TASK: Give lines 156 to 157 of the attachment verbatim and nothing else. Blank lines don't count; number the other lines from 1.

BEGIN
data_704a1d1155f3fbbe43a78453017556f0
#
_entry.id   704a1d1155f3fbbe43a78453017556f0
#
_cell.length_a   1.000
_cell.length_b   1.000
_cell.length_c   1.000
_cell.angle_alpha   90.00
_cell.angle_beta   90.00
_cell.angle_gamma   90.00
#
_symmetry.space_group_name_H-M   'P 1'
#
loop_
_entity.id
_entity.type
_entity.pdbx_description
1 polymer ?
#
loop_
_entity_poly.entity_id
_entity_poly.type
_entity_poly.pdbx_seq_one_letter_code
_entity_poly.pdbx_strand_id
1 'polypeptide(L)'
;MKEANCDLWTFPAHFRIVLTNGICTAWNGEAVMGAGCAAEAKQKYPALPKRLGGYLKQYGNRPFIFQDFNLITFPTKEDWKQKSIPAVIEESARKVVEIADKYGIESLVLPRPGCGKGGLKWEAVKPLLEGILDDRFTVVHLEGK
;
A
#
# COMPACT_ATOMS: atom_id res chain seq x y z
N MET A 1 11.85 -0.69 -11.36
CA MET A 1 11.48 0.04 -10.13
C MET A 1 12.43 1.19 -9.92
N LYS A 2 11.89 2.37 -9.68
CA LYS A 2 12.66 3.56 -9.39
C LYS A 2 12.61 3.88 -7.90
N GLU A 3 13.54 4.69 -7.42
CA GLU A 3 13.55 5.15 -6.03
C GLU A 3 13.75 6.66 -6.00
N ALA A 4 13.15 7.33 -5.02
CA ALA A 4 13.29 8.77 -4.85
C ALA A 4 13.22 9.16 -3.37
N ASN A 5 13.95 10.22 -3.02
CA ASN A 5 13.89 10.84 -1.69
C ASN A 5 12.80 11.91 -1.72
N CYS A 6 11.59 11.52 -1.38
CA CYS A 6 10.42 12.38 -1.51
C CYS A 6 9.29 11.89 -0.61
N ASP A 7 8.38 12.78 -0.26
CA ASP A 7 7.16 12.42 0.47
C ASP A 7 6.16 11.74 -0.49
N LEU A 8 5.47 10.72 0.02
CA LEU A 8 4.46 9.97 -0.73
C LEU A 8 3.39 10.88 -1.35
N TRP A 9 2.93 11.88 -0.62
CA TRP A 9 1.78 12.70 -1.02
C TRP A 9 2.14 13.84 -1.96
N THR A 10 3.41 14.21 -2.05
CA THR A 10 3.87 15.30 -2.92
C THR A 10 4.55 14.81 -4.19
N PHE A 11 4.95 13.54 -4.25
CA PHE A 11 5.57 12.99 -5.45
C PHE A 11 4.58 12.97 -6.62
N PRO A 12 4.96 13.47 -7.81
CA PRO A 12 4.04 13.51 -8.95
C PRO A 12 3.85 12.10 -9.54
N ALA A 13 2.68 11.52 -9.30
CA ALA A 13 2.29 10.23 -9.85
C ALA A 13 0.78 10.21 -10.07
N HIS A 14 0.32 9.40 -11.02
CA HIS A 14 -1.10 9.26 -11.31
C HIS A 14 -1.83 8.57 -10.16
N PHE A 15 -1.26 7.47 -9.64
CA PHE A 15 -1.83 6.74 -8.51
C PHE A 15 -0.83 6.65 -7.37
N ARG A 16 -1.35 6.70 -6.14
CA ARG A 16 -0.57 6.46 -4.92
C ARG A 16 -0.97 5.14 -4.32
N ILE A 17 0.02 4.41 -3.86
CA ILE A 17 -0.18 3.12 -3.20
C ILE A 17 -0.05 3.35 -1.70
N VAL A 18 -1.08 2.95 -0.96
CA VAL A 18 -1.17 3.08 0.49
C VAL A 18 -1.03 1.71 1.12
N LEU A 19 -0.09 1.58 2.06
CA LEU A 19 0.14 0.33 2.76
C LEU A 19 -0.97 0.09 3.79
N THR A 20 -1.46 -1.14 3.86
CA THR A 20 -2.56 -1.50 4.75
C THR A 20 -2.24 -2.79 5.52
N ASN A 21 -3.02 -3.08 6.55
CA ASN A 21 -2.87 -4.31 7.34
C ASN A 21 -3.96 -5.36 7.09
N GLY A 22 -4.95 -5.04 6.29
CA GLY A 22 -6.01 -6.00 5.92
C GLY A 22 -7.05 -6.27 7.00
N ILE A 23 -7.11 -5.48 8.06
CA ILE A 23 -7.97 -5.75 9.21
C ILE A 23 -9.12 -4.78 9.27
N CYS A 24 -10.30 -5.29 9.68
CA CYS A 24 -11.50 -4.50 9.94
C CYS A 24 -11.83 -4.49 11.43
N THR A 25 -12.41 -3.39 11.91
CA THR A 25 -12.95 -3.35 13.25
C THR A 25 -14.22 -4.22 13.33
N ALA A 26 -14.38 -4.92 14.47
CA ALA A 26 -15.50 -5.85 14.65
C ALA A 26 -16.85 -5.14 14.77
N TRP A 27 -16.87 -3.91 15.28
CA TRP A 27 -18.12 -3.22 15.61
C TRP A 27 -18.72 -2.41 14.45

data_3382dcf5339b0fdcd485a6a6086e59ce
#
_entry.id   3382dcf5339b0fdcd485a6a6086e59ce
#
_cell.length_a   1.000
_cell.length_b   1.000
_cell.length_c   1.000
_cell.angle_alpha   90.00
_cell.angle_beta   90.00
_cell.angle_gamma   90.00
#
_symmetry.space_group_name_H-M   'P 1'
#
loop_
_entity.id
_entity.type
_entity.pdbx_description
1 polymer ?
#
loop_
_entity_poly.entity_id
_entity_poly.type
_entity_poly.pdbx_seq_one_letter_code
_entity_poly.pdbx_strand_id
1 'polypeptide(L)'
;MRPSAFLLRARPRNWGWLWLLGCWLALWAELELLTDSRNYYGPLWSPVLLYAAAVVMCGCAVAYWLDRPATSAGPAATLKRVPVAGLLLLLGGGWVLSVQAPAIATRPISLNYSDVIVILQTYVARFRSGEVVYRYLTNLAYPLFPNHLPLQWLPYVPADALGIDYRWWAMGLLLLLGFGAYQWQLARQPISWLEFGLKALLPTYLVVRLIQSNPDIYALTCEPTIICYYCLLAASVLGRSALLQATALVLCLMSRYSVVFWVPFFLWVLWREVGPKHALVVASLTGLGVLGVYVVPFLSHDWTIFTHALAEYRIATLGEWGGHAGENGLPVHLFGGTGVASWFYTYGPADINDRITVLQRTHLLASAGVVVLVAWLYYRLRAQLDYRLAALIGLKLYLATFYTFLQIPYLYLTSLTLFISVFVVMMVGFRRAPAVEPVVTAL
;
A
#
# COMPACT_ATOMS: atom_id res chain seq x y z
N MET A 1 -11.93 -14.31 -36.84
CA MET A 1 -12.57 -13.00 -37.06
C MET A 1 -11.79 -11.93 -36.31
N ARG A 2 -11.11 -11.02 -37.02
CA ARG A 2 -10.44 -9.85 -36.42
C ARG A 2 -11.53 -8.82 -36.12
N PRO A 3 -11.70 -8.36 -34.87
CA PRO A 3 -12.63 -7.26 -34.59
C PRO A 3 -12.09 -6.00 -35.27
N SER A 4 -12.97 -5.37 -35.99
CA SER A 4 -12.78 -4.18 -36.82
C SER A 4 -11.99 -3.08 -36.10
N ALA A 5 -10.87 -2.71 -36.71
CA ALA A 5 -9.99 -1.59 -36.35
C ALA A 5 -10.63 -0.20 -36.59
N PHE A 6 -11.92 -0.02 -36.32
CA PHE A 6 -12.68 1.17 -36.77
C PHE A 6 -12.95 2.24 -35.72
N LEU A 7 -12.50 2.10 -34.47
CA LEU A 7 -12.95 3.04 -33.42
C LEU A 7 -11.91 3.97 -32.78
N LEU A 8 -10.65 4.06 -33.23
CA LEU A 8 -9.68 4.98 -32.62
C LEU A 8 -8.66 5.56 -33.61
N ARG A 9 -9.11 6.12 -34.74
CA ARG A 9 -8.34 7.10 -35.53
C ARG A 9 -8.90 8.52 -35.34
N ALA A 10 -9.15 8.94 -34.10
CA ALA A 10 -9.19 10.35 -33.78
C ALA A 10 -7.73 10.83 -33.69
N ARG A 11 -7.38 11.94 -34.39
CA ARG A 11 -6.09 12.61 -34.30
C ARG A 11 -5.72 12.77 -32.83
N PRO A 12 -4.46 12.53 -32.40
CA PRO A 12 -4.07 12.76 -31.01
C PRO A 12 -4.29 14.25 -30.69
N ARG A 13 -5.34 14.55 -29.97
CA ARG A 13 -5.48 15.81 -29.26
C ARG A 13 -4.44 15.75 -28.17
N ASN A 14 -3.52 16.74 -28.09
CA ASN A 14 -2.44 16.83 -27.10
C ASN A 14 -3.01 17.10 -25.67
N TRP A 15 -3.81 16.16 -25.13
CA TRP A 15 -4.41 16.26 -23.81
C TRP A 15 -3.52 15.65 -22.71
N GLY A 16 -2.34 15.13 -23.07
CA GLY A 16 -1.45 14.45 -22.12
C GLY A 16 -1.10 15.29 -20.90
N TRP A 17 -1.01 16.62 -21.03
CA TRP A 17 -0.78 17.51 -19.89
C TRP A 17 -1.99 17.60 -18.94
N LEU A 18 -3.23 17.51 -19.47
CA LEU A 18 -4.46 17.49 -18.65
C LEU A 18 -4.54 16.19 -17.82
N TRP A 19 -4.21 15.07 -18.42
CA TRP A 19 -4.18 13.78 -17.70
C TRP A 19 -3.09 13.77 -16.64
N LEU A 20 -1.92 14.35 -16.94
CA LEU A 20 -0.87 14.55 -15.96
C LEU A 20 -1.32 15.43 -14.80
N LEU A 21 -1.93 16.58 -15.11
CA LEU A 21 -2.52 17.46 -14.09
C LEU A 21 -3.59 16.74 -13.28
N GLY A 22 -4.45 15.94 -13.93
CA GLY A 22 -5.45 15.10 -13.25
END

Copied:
C ALA A 5 -10.63 -0.20 -36.59
N PHE A 6 -11.92 -0.02 -36.32